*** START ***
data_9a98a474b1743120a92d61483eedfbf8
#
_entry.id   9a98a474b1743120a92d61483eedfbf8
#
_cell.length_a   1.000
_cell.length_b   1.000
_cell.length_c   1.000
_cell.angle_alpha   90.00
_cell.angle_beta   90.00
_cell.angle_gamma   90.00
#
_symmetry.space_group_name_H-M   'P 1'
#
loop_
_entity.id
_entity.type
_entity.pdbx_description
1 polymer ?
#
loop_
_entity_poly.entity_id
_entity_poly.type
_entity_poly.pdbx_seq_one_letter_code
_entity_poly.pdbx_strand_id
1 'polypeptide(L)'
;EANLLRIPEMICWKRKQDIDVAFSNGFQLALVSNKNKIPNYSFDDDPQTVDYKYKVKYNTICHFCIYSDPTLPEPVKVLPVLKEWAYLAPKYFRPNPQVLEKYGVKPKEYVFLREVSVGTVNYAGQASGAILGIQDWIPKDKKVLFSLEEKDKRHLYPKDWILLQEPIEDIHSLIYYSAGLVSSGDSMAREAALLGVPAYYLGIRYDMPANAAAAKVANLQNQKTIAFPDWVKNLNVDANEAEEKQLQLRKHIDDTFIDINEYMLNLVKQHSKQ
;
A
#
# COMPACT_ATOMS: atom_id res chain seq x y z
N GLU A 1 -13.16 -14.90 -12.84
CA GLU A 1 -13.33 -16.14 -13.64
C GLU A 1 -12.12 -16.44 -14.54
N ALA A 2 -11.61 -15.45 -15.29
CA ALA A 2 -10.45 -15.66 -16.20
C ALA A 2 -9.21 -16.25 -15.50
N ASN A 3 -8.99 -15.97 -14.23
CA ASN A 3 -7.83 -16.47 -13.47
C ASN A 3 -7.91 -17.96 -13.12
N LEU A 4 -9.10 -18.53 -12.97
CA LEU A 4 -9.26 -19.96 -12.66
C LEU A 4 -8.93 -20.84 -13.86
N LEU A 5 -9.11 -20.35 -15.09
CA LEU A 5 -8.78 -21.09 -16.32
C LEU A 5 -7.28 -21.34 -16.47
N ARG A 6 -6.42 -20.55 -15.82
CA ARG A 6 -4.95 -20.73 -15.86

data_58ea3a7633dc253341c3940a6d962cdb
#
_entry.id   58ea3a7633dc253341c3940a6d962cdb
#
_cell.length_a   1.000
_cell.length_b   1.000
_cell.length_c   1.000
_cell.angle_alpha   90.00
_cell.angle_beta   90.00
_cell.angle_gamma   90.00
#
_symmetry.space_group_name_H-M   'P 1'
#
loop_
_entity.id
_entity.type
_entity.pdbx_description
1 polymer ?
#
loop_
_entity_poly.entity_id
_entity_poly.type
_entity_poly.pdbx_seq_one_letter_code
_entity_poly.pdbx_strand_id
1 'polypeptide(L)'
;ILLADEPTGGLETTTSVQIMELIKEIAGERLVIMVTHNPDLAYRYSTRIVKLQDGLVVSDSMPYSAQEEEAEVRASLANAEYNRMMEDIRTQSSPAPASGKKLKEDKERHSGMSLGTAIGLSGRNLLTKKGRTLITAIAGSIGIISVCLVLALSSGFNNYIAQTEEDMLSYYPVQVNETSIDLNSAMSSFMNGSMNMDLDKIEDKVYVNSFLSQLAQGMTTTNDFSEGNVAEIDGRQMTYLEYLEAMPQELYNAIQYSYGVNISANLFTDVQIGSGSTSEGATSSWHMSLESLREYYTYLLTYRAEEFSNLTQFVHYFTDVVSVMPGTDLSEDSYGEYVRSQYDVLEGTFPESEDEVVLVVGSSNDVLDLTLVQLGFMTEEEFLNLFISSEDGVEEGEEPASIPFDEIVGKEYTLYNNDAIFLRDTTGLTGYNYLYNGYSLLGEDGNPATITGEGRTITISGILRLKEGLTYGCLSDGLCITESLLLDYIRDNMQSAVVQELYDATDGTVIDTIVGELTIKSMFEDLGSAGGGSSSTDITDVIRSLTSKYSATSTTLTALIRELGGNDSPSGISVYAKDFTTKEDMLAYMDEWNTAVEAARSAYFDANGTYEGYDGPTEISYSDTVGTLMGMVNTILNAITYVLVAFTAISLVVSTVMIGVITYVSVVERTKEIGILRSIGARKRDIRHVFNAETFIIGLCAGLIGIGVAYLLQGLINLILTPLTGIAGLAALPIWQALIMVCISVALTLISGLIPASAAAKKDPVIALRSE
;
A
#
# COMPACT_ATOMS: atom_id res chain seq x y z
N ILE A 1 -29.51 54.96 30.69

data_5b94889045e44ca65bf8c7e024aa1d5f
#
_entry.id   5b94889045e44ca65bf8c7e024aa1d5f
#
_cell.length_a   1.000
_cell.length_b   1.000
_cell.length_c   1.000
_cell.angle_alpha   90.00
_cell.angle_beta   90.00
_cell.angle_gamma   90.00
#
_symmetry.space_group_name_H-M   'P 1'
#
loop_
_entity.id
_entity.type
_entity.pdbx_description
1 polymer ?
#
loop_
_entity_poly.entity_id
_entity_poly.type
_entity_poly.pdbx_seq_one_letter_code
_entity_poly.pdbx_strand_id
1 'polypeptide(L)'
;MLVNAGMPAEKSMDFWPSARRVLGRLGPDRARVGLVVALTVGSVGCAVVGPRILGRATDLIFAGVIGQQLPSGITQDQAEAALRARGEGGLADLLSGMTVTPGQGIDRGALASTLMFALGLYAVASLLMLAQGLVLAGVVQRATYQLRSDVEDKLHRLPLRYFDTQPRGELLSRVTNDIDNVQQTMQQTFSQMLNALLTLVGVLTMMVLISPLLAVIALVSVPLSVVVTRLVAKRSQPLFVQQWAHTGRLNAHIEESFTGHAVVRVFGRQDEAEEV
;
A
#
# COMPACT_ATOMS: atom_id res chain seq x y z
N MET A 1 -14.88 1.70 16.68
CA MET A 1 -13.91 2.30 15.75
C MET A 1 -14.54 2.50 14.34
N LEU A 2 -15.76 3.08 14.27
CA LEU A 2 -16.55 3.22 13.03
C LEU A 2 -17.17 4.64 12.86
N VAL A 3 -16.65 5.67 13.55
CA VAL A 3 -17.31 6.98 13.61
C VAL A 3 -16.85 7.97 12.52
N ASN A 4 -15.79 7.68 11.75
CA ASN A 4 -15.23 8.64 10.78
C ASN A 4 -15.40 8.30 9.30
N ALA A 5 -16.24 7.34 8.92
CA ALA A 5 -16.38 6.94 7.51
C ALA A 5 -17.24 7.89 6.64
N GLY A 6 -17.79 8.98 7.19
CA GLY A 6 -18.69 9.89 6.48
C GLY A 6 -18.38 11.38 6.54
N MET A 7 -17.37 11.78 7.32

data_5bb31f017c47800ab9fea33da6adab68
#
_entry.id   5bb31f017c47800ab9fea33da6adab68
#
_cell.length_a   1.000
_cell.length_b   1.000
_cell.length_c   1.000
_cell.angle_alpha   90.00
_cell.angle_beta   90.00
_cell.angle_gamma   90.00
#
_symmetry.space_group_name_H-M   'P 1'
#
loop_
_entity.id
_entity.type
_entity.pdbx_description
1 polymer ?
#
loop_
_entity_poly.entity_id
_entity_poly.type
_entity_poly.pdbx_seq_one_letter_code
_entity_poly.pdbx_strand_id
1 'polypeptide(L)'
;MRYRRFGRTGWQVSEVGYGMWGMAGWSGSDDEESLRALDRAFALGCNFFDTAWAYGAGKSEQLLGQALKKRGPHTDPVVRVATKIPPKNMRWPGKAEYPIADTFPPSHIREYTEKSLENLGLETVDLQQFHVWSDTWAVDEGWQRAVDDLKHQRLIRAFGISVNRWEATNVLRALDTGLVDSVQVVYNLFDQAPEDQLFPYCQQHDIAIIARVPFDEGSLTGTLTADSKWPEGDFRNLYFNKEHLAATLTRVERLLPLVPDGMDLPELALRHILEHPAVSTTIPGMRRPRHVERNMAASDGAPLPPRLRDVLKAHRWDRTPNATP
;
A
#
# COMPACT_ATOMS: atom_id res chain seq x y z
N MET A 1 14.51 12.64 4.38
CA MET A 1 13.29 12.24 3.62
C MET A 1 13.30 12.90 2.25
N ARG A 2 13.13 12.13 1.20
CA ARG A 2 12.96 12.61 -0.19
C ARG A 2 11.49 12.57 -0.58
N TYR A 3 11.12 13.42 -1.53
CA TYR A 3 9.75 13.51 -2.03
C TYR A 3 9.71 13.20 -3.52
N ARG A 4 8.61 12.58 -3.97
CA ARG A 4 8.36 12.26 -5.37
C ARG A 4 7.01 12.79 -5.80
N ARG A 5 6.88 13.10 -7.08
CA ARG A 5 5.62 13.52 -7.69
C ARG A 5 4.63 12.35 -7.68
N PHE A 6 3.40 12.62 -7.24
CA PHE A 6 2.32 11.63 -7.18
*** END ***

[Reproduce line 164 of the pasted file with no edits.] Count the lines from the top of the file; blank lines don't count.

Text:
N TYR A 3 11.12 13.42 -1.53